During the annual British Mediterranean Fleet exercises, off Tripoli in Syria (now part of Lebanon), the Admiral-class battle ship HMS Camperdown accidentally rammed the fleet flagship, HMS Victoria, when the commander of the fleet, Vice-Admiral Sir George Tryon ordererd two parallel lines of ships to turn toward each other. Following the collision with Camperdown, Victoria sank quickly, taking 358 crew with her, including Vice-Admiral Tryon. Amongst the 357 survivors, was second-in-command, John Jellicoe, later commander-in-chief of the British Grand Fleet at the Battle of Jutland.


Royal Navy battleship HMS Victoria being towed down the River Tyne from the Armstrong, Mitchell & Co. shipyard at Elswick, c.1888.

1900  Capture of the Hsiku Arsenal, China. Naval Brigade from Aurora, Centurion, Endymion.

1917  Observer officers to wear RNAS uniform with wings instead of eagles on their sleeves.

1923  Amalgamation of RMA (Blue Marines) and RMLI (Red Marines) to reform he Royal Marines, by Admiralty Fleet Order. Confirmed by Order in Council 11 October.

On 1 August of that year the RMLI’s Forton barracks at Gosport were closed (later to become HMS St Vincent, which closed as a naval establishment in December 1968) and Eastney barracks became the home of Portsmouth Division, Royal Marines until 1991. The ranks of Gunner and Private were replaced by Marine.

1937  RN Photographic Branch instituted.

1937  Ajax, light cruiser, from Nassau to Trinidad in support of the civil power.

1940  Flt. Lt. George Burge of the Royal Air Force, flying a Gloster Sea Gladiator nicknamed ‘Faith’, claims the first Italian bomber aircraft destroyed over Malta. ‘Faith’ is one of three crated Sea Gladiators left on Malta by the Fleet Air Arm, which are hurriedly assembled at the outbreak of hostilities with Italy. For some time they represent the only fighter defence of the naval dockyard and the island. They are quickly nicknamed ‘Faith’, ‘Hope’ and ‘Charity’.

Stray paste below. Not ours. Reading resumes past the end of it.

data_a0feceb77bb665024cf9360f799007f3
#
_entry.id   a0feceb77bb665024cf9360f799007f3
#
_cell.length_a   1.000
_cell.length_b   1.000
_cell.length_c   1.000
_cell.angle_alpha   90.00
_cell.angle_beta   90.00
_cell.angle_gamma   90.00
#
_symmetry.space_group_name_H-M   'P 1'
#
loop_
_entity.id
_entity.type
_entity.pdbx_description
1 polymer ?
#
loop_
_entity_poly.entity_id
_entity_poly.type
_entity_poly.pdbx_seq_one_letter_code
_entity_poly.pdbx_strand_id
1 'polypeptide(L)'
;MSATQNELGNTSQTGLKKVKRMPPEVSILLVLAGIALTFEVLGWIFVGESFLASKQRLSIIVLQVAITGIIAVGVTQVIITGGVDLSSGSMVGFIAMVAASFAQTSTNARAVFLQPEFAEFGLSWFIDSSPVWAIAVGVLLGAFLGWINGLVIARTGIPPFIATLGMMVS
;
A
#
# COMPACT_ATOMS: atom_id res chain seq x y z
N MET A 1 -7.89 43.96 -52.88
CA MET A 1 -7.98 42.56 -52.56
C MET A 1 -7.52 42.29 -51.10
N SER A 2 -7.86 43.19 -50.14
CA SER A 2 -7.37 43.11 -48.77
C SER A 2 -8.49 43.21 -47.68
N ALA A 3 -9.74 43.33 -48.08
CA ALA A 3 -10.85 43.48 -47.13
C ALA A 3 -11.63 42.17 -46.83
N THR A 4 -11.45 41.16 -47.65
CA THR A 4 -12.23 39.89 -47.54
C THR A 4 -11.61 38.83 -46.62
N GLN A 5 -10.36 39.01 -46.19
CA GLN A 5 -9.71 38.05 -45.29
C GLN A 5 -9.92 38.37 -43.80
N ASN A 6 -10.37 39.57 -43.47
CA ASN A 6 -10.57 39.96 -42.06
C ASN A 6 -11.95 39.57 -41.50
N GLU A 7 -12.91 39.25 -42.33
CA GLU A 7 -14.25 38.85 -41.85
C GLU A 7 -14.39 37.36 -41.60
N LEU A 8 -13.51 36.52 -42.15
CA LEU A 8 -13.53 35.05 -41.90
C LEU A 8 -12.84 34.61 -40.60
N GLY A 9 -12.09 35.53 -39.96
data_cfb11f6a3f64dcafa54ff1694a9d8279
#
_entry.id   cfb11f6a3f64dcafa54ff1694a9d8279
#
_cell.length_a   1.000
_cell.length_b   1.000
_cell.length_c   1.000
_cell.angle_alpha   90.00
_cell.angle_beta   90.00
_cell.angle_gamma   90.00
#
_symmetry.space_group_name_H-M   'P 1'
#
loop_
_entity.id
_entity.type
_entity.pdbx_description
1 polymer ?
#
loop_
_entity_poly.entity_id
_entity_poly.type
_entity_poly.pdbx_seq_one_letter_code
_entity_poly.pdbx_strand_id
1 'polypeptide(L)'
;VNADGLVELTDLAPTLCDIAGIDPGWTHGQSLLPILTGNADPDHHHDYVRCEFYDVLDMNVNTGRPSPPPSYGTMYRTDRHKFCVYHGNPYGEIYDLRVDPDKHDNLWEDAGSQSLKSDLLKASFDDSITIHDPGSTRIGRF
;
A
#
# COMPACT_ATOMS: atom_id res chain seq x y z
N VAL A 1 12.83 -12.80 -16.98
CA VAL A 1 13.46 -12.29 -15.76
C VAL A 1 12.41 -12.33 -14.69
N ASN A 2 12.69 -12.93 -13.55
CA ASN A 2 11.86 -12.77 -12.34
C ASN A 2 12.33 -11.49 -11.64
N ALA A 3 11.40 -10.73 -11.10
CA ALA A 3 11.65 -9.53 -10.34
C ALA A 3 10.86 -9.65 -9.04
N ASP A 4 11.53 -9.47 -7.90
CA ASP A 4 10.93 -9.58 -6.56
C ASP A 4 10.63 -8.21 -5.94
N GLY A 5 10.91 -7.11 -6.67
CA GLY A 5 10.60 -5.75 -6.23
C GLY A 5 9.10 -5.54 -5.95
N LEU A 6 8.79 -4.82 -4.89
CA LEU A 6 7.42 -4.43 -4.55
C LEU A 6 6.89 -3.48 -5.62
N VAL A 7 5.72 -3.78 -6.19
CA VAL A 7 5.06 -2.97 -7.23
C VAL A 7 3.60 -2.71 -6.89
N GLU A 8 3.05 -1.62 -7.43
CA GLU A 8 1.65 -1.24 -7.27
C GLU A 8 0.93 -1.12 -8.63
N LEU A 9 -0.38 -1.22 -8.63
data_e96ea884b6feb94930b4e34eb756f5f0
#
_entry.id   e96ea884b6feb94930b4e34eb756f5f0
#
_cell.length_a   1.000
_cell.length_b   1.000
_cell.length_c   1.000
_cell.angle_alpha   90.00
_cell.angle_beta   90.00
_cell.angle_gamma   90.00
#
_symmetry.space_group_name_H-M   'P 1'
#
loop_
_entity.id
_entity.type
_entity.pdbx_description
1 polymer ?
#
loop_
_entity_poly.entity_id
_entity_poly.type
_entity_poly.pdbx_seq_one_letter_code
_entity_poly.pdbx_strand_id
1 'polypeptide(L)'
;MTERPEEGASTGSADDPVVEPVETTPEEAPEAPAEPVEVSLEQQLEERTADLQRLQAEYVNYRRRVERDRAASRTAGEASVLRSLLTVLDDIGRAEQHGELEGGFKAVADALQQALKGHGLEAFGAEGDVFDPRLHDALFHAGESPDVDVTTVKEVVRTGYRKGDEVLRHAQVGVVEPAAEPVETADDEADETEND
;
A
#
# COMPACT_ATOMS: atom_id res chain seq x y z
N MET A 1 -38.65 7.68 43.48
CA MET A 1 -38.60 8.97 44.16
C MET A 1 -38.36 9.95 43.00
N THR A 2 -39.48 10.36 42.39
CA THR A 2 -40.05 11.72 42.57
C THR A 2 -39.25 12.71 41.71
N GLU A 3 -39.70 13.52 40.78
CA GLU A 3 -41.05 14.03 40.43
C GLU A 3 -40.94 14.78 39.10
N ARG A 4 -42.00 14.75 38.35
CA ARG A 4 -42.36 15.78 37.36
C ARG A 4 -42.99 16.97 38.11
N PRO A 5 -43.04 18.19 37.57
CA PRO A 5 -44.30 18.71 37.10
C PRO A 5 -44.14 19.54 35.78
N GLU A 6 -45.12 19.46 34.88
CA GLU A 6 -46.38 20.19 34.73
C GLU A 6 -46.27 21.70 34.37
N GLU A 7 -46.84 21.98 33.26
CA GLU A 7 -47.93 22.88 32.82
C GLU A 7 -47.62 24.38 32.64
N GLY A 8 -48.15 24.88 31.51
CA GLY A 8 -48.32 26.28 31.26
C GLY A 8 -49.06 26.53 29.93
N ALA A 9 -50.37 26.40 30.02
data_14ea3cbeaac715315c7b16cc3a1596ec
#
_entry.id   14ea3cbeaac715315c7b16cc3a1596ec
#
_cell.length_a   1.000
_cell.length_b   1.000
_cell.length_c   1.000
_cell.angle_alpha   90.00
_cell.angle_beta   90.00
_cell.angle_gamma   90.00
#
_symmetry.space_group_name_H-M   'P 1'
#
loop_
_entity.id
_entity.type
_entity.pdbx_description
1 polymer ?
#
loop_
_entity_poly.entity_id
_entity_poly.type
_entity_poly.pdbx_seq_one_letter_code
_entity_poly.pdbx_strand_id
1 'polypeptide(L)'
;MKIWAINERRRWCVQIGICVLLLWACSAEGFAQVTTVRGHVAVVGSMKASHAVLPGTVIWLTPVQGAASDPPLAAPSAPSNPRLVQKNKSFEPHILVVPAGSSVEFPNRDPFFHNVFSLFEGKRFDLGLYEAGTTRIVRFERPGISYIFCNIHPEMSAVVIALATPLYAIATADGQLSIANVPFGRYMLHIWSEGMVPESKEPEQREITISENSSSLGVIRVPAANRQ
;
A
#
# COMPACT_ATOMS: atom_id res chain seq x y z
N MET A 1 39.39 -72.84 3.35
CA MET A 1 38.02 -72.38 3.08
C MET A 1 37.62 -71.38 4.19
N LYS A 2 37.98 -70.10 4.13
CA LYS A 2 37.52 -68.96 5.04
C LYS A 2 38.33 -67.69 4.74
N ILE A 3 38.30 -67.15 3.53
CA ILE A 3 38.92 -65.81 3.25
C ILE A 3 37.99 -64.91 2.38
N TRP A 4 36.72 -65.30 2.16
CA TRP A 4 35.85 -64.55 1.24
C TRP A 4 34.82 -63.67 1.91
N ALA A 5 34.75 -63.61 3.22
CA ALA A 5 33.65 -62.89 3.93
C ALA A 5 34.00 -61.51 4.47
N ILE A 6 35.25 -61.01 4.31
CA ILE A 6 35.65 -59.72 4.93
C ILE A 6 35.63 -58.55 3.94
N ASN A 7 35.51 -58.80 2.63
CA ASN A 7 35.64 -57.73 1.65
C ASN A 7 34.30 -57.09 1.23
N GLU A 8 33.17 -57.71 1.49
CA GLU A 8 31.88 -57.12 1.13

1940  Armistice signed by France and Germany. Use of French Biscay ports greatly increased U-boat threat in Atlantic.

1940  Hired A/S yacht Campeador V (‘gallant little Campeador‘ – Churchill), manned by elderly volunteers, sunk by mine off Portsmouth.

1944  Bolzano, an Italian heavy cruiser out of commission but prepared by Germany for use as a blockship, sunk by chariots at Spezia.

1973  Skylab 2 (aka SL-2 and SLM-1), the first manned mission to Skylab, the first U.S. orbital space station. After 28 days in space the mission ended successfully on June 22nd when the Skylab 2 astronauts splashed down in the Pacific Ocean about 835 miles southwest of San Diego, Calif., just a few mils from the primary recovery ship, U.S.S. ‘Ticonderoga’ (CVS-14).